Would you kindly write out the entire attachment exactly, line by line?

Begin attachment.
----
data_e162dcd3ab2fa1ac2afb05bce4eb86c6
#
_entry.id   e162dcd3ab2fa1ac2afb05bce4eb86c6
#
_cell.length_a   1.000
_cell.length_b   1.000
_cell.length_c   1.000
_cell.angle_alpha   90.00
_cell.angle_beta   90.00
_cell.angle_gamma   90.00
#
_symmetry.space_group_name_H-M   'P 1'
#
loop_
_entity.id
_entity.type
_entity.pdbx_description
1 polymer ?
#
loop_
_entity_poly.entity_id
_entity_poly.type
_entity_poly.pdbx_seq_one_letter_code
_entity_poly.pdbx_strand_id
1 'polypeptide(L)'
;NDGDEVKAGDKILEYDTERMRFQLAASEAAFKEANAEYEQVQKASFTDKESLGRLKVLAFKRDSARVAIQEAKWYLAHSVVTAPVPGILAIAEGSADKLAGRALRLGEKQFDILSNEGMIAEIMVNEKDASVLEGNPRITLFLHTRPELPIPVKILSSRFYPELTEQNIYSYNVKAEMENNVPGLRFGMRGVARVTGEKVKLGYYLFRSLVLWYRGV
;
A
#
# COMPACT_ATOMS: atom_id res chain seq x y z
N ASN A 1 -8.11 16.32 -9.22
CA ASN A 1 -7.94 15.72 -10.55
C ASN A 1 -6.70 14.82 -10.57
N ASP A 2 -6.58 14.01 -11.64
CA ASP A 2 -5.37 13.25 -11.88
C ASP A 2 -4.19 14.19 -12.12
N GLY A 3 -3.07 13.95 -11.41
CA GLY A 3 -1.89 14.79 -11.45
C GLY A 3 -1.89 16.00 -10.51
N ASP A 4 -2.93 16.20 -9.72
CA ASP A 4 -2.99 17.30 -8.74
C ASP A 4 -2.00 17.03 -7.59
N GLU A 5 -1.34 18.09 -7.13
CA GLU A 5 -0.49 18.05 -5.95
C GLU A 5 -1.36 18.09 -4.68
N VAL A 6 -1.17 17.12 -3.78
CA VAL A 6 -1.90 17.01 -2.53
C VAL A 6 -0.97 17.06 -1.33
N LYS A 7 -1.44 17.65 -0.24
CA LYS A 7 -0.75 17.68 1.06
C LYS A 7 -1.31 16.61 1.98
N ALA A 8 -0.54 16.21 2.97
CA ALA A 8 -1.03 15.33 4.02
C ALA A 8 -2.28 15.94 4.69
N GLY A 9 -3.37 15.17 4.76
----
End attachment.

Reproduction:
data_e162dcd3ab2fa1ac2afb05bce4eb86c6
#
_entry.id   e162dcd3ab2fa1ac2afb05bce4eb86c6
#
_cell.length_a   1.000
_cell.length_b   1.000
_cell.length_c   1.000
_cell.angle_alpha   90.00
_cell.angle_beta   90.00
_cell.angle_gamma   90.00
#
_symmetry.space_group_name_H-M   'P 1'
#
loop_
_entity.id
_entity.type
_entity.pdbx_description
1 polymer ?
#
loop_
_entity_poly.entity_id
_entity_poly.type
_entity_poly.pdbx_seq_one_letter_code
_entity_poly.pdbx_strand_id
1 'polypeptide(L)'
;NDGDEVKAGDKILEYDTERMRFQLAASEAAFKEANAEYEQVQKASFTDKESLGRLKVLAFKRDSARVAIQEAKWYLAHSVVTAPVPGILAIAEGSADKLAGRALRLGEKQFDILSNEGMIAEIMVNEKDASVLEGNPRITLFLHTRPELPIPVKILSSRFYPELTEQNIYSYNVKAEMENNVPGLRFGMRGVARVTGEKVKLGYYLFRSLVLWYRGV
;
A
#
# COMPACT_ATOMS: atom_id res chain seq x y z
N ASN A 1 -8.11 16.32 -9.22
CA ASN A 1 -7.94 15.72 -10.55
C ASN A 1 -6.70 14.82 -10.57
N ASP A 2 -6.58 14.01 -11.64
CA ASP A 2 -5.37 13.25 -11.88
C ASP A 2 -4.19 14.19 -12.12
N GLY A 3 -3.07 13.95 -11.41
CA GLY A 3 -1.89 14.79 -11.45
C GLY A 3 -1.89 16.00 -10.51
N ASP A 4 -2.93 16.20 -9.72
CA ASP A 4 -2.99 17.30 -8.74
C ASP A 4 -2.00 17.03 -7.59
N GLU A 5 -1.34 18.09 -7.13
CA GLU A 5 -0.49 18.05 -5.95
C GLU A 5 -1.36 18.09 -4.68
N VAL A 6 -1.17 17.12 -3.78
CA VAL A 6 -1.90 17.01 -2.53
C VAL A 6 -0.97 17.06 -1.33
N LYS A 7 -1.44 17.65 -0.24
CA LYS A 7 -0.75 17.68 1.06
C LYS A 7 -1.31 16.61 1.98
N ALA A 8 -0.54 16.21 2.97
CA ALA A 8 -1.03 15.33 4.02
C ALA A 8 -2.28 15.94 4.69
N GLY A 9 -3.37 15.17 4.76